The pathogenesis of intraosseous pneumatocyst is poorly understood [9,10]. Trapped gas filled spaces within a human body will be eventually reabsorbed . Acquired nature of these cysts has been suggested [2,5]. Vacuum phenomenon is typically found in degenerative disease of intervertebral discs. This phenomenon also can be seen in a normal joints subjected to traction forces, which are caused by creating a negative pressure thereby a gas released from surrounding tissue [4,7]. Some authors proposed the same principle in the development of intraosseous pneumatocyst, but an unknown mechanism causes the release of a mixture of gasses--mainly nitrogen--from surrounding tissue into these cysts . These lesions have been described in some literature as part of degenerative disease based on the fact of their proximity to a joint that shows degenerative changes, other reports have documented the presence of connection between these cysts and joint space, which explains the reason that these lesions may in fact be caused by vacuum phenomenon. However, other lesions have been reported in areas away from a joint or near completely normal joints without evidence of degenerative changes or without a clear connection to the joint space as it was in our case [5,6,7]. This raises the possibility of two similar appearing entities but of different pathogenesis; a primary pneumatocyst without clear underlying pathology and a secondary one associated with degenerative joint disease.
The natural course of pneumatocyst is not clearly established. Some authors documented the progression from air containing cyst to fluid containing cyst over a variable period of time ranging from weeks to months . Yamamoto et al  showed clearly the progression of an air filled cyst to a fluid filled cyst that was subsequently replaced by granulation tissue over 40 week period. On the other hand, others suggest the possibility of resorption of fluid and accumulation of gas from a preexisting simple fluid filled cyst, ganglion or synovial cyst [5,12,13,14]. Progression in size has also been described [5,7,12], while other authors documented stable lesions on follow up imaging [1,5,9]. The exact nature of the fluid content inside these lesions has not been clearly established. Hahn et al  showed clear yellow fluid which grows no pathogenic organism upon aspiration. Nakayama et al  mentioned fluid signal intensity on MRI within both of his two reported cases. In our case the fluid inside the pneumatocyst is bloody according to MRI signal intensity, which may for the first time raise the possibility that spontaneous bleeding within the intraosseous pneumatocyst is one of the stages of its natural course (which is more clearly seen on 3T MRI).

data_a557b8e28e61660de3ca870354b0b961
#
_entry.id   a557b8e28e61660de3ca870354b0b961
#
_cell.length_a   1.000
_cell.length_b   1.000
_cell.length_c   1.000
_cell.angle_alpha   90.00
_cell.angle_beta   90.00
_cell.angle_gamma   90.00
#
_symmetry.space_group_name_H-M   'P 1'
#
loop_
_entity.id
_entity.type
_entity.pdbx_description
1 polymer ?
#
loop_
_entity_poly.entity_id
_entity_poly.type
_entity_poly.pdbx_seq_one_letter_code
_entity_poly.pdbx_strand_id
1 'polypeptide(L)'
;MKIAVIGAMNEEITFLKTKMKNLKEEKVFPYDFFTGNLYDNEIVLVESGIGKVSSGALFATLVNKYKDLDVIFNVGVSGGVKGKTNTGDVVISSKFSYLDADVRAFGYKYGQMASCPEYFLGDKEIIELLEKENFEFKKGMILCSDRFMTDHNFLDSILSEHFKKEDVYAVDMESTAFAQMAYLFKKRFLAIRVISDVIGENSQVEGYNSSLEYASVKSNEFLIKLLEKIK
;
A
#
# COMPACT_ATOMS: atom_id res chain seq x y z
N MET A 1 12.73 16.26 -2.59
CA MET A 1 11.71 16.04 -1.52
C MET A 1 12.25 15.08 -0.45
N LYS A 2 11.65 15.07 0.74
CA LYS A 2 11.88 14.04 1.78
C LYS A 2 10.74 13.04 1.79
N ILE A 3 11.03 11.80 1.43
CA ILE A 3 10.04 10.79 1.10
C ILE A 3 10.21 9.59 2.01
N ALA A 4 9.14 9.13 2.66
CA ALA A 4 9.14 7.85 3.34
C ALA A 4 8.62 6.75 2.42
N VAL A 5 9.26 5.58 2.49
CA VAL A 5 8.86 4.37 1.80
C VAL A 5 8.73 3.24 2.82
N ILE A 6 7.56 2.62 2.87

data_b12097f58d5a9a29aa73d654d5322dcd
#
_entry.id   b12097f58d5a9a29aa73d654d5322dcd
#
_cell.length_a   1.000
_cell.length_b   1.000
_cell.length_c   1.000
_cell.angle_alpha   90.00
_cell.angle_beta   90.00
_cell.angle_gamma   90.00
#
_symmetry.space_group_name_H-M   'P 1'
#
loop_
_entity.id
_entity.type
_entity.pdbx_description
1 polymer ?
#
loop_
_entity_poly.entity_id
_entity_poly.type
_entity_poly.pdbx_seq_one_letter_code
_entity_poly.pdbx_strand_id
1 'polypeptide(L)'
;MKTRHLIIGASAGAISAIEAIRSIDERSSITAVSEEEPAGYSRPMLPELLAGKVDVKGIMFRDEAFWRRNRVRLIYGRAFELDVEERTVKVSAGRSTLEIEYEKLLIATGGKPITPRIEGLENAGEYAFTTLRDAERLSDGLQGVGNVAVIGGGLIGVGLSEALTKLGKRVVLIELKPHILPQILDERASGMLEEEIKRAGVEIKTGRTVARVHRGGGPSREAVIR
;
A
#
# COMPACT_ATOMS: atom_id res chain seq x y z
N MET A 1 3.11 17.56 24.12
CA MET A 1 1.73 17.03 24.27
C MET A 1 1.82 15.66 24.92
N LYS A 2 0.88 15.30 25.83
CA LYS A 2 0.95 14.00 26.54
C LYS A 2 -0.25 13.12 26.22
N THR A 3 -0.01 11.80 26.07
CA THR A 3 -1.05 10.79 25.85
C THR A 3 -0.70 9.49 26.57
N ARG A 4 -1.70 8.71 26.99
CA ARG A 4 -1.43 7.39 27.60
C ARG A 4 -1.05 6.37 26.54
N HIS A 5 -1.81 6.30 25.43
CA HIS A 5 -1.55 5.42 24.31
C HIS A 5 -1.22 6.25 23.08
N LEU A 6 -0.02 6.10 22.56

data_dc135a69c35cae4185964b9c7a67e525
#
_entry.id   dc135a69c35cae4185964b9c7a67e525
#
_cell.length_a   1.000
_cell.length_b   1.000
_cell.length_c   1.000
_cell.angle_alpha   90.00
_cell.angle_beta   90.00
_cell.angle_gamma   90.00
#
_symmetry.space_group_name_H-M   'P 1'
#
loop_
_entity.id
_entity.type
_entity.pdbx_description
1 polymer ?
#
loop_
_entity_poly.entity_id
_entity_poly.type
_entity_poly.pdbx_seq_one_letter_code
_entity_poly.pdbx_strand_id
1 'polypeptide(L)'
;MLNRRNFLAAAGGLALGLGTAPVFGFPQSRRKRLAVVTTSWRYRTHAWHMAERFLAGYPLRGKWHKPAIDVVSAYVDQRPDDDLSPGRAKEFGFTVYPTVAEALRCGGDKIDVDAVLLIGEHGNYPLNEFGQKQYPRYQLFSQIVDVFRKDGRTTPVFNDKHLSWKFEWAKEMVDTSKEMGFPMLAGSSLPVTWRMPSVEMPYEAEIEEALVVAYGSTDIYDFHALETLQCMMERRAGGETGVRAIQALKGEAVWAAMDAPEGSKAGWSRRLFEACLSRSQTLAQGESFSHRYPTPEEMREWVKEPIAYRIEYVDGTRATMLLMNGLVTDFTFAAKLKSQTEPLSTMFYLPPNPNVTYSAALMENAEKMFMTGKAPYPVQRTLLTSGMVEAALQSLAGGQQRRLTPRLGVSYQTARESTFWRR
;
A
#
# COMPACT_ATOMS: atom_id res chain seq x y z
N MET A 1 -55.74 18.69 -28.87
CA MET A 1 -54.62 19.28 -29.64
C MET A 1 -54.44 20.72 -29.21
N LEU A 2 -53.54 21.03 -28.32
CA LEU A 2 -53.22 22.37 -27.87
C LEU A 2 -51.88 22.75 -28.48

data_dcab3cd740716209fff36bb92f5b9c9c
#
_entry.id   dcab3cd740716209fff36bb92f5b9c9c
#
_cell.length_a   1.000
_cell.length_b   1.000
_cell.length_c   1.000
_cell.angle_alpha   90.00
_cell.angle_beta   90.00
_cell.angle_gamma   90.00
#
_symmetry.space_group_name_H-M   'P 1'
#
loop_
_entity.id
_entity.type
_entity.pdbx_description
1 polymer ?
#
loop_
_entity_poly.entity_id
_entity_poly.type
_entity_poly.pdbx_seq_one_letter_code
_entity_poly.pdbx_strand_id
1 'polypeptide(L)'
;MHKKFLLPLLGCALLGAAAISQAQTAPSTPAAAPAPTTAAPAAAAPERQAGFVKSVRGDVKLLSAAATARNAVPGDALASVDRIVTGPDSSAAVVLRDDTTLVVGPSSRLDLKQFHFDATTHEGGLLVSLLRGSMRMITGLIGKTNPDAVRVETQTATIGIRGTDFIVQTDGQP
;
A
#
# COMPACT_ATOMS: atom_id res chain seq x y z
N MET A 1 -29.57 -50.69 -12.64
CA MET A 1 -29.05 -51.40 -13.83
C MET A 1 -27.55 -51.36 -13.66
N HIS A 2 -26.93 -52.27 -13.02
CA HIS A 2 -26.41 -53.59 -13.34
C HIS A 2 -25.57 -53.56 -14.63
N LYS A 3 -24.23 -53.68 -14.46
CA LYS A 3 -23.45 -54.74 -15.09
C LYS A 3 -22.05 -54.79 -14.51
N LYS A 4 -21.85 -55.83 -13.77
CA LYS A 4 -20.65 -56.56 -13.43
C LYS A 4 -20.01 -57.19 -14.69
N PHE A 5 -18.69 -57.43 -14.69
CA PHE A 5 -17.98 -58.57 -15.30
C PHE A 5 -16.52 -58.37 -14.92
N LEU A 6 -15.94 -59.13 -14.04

The two cases reported by Ramirez et al  were the only cases that underwent excisional biopsy. Histology showed nonspecific fibrous capsule in both cases, in addition microscopic foci of myxoid stroma similar to intraosseous ganglion was seen in one of them. Based on these findings, the lack of endothelial lining in these lesions make the name `pneumatocyst` a misnomer. It is clearly a pseudocyst rather than a cyst.
Intraosseous pneumatocysts are innocuous and are usually discovered incidentally in a patient who has another complaint unrelated to these lesions; however, some patients showed symptoms in a region close to the cyst, but these have been proven to be unrelated to the original complaint .
On plain radiography, pneumatocyst appears as a well-defined area of lucency surrounded by a thin sclerotic margin suggesting a long standing process; however, the exact nature of these lesions and their gas content can not be appreciated based on plain films only, and further evaluation is required. Small lesions can not be identified either because of inherit density of the bone, or because they are obscured by overlying gas shadows from the bowel. . CT scan is the diagnostic modality of choice for these lesions because it can depict the content of these lesions precisely, can assess if the density is consistent with gas. It can also identify small lesions and determine gas-density or the gas-density-fluid level. CT scan clearly identifies the sclerotic thin border of these lesions and the presence or absence of surrounding bone or soft tissue abnormalities [1,7]. These lesions are usually solitary and small in size measuring 2-5 mm; however, multiple lesions have also been reported. These lesions are typically rounded or oval in shape, while in our case the lesion was solitary, large and lobulated . Only few adult cases have undergone MRI [1,5,10,11,12], which showed pure gas cysts as areas of signal void, mimicking susceptibility artifact or hypersclerotic lesion, but with normal signal intensity of adjacent bone and with no contrast enhancement. In a pneumatocyst with gas-density-fluid level, characterization of the nature of the fluid can be identified according to its signal intensity, which could be simple fluid [5, 11] or free bloody fluid that changes with patient position as in our case. These lesions don`t demonstrate uptake on 99m Tc-MDP bone scan [6,12].